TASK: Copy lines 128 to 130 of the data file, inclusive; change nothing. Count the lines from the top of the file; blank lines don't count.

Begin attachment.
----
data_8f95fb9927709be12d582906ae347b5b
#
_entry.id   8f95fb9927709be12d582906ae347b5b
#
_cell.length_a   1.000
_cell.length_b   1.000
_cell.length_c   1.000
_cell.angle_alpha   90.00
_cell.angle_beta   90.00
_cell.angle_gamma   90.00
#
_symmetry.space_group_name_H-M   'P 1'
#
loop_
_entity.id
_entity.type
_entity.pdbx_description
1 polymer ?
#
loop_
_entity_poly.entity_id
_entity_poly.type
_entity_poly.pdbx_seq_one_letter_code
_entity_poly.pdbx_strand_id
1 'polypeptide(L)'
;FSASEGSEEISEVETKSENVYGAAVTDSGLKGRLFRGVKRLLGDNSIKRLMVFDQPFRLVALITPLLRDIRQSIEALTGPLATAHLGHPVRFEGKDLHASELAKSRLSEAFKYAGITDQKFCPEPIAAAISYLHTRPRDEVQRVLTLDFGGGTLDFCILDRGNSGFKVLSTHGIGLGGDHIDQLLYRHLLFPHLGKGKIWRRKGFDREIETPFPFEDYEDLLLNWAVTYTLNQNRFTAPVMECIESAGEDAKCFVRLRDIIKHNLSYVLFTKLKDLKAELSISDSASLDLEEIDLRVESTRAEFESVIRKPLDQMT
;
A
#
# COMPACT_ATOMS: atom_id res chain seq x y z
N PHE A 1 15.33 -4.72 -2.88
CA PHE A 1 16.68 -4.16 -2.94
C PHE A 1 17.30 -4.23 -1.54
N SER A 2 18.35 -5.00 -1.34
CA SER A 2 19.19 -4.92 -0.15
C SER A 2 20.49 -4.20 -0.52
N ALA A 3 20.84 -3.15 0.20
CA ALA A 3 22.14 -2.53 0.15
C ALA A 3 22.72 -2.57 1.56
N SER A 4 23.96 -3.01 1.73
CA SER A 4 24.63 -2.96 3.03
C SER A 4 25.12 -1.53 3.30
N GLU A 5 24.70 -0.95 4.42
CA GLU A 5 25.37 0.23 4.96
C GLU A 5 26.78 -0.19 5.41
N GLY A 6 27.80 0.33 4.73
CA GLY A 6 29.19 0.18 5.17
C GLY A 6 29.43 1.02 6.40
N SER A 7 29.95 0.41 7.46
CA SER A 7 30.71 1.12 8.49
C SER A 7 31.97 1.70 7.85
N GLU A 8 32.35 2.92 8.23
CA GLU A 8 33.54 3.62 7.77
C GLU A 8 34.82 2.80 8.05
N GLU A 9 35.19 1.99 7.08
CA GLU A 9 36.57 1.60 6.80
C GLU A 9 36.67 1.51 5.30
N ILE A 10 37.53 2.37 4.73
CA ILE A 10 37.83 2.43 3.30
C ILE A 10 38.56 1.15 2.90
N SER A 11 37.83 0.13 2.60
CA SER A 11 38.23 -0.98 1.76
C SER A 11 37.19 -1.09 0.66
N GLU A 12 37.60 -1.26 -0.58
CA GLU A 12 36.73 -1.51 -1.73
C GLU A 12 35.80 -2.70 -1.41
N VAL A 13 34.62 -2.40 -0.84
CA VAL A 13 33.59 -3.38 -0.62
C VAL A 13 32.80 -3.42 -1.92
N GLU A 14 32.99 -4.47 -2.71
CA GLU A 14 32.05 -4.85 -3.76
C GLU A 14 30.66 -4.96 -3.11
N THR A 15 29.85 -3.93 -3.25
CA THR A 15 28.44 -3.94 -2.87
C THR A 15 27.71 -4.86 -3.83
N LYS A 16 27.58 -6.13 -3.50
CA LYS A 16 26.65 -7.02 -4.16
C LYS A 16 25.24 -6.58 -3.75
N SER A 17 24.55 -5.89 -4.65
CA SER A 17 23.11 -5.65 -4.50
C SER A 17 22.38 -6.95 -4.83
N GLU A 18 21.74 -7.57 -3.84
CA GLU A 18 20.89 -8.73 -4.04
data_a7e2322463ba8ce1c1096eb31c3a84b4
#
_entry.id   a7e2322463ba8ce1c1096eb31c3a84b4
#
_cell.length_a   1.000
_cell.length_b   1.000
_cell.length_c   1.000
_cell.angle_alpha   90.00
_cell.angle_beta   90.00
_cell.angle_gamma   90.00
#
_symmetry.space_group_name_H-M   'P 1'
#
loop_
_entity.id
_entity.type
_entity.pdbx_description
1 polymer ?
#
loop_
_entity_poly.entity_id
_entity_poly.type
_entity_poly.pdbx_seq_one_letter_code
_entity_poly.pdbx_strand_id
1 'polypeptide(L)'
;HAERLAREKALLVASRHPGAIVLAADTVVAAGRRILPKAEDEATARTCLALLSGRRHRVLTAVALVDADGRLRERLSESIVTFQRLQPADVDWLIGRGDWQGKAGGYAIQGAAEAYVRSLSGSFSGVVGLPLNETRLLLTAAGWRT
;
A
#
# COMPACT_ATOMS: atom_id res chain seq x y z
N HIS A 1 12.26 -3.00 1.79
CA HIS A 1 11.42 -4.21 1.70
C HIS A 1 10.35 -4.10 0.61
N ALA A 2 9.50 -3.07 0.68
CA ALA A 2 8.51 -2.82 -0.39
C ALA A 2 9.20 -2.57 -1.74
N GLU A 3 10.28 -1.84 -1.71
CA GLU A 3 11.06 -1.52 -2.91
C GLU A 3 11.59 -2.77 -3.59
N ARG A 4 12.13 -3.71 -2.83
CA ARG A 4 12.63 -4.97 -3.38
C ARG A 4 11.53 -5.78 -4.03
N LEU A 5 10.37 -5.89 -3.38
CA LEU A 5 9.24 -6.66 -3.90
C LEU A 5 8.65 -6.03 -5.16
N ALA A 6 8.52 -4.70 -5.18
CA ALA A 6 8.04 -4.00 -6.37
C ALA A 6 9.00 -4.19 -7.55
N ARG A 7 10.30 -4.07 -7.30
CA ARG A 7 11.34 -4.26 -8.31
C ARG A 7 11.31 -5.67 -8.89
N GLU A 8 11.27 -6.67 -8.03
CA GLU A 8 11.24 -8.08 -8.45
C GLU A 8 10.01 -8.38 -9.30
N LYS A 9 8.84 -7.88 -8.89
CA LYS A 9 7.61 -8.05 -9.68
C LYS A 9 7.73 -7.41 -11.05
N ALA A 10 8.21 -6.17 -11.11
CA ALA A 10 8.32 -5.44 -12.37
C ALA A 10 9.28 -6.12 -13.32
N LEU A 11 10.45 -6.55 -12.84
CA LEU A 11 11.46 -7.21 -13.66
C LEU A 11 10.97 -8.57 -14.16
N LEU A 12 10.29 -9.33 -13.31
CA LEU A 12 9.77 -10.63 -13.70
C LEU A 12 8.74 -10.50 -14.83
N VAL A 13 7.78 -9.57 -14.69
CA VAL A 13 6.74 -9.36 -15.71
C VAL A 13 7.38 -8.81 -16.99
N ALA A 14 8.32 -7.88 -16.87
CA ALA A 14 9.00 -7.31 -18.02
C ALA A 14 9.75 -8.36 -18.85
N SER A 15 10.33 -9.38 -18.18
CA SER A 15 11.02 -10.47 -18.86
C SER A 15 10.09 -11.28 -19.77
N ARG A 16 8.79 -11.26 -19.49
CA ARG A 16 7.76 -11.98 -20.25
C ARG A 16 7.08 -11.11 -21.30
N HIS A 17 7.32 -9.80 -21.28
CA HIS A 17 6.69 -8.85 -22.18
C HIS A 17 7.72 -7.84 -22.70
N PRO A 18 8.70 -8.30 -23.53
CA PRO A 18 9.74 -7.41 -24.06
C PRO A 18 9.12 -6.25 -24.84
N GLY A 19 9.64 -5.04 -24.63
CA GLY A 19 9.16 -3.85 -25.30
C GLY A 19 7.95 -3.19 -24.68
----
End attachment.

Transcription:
C LEU A 5 8.65 -6.03 -5.16
N ALA A 6 8.52 -4.70 -5.18
CA ALA A 6 8.04 -4.00 -6.37